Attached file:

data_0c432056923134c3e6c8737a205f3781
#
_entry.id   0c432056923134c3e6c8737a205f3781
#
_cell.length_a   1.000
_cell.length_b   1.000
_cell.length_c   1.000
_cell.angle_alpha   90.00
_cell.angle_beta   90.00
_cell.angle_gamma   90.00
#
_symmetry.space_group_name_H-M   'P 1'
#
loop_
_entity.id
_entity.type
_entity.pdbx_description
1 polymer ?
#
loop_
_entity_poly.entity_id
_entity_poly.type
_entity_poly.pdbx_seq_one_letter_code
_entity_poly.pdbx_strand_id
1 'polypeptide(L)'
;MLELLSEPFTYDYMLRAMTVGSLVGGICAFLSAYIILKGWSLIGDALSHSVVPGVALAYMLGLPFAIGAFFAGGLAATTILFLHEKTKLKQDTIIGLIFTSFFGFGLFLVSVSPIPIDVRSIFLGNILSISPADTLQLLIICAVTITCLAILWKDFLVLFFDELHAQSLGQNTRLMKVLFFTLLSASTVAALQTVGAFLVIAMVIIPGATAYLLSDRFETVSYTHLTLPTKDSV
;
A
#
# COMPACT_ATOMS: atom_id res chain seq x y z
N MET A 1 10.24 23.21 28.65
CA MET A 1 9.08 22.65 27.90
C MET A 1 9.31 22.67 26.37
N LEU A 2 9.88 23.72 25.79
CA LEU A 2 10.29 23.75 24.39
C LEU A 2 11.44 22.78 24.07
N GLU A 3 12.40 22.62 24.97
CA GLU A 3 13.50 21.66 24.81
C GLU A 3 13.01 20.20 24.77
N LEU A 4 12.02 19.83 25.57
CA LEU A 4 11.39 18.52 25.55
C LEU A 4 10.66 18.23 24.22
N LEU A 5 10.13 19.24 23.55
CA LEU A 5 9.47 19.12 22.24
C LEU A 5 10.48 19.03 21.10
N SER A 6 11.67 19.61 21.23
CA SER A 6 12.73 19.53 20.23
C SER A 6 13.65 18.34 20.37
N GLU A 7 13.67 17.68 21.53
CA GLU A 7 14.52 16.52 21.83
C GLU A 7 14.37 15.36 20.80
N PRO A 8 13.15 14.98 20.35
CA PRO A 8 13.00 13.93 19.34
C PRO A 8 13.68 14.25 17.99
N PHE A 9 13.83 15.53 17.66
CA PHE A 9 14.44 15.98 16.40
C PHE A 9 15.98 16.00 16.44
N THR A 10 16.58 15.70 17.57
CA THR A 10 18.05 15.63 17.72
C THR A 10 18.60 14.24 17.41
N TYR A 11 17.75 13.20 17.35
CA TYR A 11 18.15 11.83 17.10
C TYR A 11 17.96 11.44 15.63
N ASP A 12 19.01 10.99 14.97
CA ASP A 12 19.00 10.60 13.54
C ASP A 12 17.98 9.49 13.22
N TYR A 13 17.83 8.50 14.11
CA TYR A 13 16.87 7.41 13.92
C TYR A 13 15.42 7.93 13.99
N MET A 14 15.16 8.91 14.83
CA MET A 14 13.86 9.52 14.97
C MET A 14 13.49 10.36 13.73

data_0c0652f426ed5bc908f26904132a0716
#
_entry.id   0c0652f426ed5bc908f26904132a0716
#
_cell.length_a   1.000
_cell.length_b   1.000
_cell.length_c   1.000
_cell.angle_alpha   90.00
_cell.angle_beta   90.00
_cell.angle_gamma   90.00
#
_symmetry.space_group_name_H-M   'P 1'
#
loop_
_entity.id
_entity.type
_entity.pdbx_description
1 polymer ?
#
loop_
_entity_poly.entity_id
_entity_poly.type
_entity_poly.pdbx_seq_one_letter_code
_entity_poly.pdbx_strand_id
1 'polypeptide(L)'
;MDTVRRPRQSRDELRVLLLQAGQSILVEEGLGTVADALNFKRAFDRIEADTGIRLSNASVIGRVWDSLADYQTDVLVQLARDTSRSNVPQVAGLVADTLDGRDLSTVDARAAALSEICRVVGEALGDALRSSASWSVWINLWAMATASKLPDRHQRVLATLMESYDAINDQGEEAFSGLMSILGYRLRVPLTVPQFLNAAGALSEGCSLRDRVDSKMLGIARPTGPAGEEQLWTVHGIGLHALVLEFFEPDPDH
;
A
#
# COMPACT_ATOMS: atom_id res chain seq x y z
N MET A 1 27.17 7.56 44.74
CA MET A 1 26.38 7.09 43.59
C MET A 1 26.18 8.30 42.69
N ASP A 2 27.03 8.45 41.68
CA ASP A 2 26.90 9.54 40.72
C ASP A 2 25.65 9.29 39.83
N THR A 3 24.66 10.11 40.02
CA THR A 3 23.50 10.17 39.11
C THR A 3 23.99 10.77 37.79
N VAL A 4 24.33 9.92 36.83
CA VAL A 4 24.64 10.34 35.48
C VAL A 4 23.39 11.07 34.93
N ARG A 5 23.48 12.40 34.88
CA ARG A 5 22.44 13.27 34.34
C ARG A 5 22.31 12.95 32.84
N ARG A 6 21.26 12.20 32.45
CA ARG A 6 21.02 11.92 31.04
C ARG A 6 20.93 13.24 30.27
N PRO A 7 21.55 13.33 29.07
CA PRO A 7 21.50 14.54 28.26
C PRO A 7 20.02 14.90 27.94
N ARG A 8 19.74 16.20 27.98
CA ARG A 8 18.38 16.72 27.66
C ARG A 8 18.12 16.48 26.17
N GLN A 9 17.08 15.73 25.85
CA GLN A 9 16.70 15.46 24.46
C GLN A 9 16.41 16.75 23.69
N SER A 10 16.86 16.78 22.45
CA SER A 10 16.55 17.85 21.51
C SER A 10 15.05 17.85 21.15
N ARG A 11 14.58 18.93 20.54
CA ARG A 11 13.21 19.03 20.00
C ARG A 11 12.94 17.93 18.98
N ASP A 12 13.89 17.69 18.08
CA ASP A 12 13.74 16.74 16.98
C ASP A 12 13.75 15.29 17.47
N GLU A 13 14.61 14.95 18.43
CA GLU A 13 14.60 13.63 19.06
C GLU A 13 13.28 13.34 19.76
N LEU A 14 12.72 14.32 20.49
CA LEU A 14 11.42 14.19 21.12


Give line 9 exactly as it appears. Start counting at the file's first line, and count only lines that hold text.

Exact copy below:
_cell.angle_beta   90.00